In journalism and blogging , a LISTICLE is a short-form of writing that uses a list as its thematic structure, but is fleshed out with sufficient copy to be published as an article . A typical listicle will prominently feature a cardinal number in its title, with subsequent subheadings within the text itself reflecting this schema . The word is a portmanteau derived from list and article . It has also been suggested that the word evokes "popsicle ", emphasising the fun but "not too nutritious" nature of the listicle.
A ranked listicle (such as
* 1 Media * 2 See also * 3 References * 4 External links
While conventional reportage and essay writing often require the
careful crafting of narrative flow, the building-block nature of the
listicle lends itself to more rapid production. It can also be a means
of "recycling" information, as often it is the context, not the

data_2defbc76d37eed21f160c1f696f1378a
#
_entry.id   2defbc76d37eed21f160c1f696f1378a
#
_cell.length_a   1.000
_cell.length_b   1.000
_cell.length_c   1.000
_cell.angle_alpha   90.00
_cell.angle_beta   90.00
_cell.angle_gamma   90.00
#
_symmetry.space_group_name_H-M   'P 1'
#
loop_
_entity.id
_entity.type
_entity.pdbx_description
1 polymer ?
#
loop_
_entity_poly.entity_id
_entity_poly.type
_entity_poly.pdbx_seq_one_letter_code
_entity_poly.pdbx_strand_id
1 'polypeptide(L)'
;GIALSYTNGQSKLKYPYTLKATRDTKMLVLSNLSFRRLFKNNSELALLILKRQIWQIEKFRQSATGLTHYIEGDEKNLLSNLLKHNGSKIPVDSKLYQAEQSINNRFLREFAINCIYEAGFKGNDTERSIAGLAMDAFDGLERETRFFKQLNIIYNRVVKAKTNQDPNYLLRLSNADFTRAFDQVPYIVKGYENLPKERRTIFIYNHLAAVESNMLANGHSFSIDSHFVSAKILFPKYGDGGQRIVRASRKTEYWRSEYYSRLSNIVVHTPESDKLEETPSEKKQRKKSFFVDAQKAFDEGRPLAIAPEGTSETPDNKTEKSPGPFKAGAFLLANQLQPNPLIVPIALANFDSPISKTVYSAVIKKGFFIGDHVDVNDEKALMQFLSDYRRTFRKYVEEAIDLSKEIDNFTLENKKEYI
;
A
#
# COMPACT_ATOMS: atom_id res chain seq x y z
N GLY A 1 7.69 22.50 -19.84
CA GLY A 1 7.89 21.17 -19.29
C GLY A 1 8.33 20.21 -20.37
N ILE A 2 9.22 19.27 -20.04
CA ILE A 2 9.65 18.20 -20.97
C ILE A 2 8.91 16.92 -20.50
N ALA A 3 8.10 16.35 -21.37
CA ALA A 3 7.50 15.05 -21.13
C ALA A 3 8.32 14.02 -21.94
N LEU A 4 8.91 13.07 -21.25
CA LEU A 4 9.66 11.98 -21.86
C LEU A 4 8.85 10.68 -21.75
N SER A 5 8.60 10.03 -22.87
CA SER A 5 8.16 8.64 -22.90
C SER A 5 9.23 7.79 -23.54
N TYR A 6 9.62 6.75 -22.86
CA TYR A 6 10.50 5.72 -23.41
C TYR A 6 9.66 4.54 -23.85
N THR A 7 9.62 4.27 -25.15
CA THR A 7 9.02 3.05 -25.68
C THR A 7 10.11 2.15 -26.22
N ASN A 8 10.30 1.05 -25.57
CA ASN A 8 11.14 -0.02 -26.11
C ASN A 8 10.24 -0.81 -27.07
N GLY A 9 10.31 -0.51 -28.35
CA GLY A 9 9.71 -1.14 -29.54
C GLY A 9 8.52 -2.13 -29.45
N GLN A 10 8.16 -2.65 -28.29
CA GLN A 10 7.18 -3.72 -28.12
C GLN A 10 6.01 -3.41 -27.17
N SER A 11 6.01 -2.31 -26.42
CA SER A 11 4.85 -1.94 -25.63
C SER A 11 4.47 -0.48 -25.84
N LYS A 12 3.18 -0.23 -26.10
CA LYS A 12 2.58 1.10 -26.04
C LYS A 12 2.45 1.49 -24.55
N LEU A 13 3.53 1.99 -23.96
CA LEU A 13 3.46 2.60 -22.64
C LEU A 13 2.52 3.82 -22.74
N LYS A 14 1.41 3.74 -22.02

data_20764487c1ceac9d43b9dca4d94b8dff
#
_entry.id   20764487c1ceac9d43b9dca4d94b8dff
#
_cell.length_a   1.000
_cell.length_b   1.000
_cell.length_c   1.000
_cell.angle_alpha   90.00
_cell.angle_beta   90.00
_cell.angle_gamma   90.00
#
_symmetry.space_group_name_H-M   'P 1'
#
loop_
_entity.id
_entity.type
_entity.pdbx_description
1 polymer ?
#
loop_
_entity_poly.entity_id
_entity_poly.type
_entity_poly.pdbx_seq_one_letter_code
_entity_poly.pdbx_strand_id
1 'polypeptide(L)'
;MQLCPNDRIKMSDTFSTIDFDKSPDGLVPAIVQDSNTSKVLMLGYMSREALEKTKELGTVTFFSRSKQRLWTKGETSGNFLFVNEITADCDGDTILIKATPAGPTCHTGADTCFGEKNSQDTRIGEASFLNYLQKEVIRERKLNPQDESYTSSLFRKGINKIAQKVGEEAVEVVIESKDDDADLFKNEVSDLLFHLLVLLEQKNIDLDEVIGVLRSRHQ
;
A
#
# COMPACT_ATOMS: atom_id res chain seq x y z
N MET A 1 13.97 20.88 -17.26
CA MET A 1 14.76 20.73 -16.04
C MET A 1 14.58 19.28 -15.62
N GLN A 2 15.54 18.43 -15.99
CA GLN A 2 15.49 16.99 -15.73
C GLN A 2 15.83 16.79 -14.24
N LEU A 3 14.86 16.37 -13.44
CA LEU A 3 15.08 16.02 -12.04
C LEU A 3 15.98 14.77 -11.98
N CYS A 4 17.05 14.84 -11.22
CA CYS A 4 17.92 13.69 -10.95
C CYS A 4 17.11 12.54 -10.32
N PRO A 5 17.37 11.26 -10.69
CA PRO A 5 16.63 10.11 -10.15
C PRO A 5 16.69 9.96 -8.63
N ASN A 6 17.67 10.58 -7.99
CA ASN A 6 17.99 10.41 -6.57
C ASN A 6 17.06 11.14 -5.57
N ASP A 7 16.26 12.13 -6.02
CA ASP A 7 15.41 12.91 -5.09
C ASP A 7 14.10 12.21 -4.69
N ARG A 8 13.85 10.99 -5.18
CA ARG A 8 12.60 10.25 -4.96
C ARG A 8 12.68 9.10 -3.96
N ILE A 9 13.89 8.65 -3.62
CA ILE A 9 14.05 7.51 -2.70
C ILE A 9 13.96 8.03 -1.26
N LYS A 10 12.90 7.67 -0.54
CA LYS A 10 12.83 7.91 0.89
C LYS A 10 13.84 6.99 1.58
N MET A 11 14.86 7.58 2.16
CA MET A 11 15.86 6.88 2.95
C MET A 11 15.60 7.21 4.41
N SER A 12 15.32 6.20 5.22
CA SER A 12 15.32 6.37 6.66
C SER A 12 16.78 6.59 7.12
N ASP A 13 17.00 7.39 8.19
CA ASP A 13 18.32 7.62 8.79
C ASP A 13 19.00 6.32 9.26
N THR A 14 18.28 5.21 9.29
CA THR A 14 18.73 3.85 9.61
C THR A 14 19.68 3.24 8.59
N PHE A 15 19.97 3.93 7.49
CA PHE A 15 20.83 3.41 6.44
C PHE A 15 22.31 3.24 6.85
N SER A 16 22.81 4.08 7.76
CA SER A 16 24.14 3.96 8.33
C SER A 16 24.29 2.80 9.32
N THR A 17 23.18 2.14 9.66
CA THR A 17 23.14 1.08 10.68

content, that is original. For example, a listicle can be constructed
by adding captions to
It's so easy you wonder why everyone doesn't do it until you realize that now it's all they do: Come up with an idea ("Top 10 Worst ") on the L train ride to the office that morning, slap together 10 (or 25, or 100) cultural artifacts ripe for the kind of snarky working over that won't actually tax you at all as a writer/thinker.
The blogger and technologist Anil Dash has also disparaged the proliferation of listicles, particularly within the blogosphere , writing in 2006 that they were the "geek equivalents of Cosmo coverlines".
Steven Poole has suggested the form has literary precursors like
Jorge Luis Borges
* ^ Okrent, Arika. "The listicle as literary form The University of Chicago Magazine". Mag.uchicago.edu. Retrieved 2017-03-13. * ^ A B "Blender Jerks Off Another \'Worst\' List". The Idolator. October 9, 2007. Retrieved January 31, 2013. * ^ "It\'s Always August". Anil Dash. August 31, 2006. Retrieved January 31, 2013. * ^ Taylor, Marisa (Febru